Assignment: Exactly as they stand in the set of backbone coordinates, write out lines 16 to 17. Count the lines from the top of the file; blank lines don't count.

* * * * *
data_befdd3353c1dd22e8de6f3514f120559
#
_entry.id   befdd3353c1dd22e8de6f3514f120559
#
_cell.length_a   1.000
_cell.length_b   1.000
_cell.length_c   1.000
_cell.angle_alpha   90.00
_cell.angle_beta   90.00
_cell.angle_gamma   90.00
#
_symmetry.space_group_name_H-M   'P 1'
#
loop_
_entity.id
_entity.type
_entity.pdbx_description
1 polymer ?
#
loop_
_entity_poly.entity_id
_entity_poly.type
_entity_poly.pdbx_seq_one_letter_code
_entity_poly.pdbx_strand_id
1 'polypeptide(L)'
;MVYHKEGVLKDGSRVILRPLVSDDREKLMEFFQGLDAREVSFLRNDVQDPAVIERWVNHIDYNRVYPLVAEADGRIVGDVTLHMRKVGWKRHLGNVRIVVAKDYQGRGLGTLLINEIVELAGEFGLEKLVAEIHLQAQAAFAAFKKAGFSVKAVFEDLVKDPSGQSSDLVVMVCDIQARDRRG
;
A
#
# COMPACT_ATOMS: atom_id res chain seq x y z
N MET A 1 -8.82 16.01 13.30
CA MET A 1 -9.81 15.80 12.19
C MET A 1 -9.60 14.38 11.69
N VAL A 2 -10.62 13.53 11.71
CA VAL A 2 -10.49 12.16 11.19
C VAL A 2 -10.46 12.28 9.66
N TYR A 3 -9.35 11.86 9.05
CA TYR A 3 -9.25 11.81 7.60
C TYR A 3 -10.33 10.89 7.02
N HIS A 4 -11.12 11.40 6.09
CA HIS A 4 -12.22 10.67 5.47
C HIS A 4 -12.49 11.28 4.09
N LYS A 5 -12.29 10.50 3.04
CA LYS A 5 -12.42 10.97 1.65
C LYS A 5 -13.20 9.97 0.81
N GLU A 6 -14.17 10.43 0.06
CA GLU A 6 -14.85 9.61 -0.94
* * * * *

_entity.type
_entity.pdbx_description